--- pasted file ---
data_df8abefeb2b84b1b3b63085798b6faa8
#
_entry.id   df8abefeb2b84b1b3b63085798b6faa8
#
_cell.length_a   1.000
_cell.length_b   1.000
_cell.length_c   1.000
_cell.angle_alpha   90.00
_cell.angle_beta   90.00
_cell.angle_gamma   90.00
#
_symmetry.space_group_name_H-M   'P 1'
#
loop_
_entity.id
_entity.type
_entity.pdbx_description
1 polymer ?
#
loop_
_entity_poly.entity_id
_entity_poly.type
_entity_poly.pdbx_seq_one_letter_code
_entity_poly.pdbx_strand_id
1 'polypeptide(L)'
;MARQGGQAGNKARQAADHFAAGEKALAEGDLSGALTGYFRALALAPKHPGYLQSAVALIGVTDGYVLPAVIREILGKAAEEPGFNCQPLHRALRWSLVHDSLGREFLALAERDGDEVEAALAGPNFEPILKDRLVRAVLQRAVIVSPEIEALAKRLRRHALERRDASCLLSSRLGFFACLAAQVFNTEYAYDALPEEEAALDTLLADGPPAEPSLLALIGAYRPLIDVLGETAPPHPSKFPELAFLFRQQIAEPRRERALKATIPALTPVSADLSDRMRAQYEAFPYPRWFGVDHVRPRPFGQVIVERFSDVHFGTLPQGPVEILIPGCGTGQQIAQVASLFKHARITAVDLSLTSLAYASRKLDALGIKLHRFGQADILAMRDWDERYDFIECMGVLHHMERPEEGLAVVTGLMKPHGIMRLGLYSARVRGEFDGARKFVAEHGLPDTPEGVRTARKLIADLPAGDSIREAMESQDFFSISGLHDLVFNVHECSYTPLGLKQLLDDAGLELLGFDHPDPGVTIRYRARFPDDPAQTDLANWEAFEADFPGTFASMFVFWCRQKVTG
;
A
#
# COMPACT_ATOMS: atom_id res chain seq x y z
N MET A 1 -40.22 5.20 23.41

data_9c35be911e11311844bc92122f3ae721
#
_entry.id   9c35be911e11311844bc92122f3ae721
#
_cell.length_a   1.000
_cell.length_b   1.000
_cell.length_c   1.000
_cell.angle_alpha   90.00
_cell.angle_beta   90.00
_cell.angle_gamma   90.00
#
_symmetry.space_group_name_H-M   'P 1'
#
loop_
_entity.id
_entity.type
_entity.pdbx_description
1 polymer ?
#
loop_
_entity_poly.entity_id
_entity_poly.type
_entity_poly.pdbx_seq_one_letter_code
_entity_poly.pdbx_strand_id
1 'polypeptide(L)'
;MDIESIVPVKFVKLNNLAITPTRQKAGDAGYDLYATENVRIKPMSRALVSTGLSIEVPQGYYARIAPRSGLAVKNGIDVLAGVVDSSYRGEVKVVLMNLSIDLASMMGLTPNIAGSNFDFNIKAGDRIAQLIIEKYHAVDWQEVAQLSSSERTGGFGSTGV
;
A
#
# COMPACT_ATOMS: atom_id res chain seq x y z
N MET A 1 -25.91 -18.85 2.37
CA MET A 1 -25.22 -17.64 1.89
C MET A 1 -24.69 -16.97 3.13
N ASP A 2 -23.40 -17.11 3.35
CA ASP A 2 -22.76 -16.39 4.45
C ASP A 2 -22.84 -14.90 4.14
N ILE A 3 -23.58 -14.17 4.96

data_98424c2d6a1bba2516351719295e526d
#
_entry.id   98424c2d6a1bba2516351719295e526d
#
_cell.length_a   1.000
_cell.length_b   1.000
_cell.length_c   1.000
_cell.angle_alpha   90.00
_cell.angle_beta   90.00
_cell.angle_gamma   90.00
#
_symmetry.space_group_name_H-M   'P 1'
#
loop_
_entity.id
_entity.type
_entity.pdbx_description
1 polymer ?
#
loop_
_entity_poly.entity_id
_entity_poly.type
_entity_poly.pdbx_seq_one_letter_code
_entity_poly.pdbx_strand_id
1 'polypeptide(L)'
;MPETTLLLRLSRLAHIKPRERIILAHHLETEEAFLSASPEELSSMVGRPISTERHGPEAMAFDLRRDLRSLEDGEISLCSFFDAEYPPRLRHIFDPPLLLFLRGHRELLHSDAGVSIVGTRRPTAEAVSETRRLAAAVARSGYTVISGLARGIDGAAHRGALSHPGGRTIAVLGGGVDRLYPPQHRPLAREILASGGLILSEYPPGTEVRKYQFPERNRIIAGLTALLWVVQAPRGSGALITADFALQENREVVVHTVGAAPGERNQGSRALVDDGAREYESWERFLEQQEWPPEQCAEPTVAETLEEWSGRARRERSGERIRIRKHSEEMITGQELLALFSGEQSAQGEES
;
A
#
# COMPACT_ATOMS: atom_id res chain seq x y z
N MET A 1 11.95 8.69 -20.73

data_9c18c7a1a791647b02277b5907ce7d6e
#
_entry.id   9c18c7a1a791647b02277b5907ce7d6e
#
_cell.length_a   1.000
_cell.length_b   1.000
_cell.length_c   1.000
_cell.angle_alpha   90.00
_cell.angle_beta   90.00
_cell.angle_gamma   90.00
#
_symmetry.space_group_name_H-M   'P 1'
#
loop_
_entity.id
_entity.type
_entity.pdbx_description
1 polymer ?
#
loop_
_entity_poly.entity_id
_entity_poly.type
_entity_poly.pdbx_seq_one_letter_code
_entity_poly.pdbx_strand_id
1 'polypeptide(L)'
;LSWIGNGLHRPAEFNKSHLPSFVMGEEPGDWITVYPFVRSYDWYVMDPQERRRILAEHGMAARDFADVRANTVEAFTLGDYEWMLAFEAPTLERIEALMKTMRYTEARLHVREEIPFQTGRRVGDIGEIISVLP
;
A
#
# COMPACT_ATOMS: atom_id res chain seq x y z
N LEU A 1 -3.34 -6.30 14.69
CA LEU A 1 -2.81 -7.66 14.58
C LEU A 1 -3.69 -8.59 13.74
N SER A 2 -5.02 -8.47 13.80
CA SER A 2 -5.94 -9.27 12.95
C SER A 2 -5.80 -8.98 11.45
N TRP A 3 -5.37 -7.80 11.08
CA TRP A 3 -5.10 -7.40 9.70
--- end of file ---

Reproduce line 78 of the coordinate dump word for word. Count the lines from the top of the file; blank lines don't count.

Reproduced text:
_cell.angle_gamma   90.00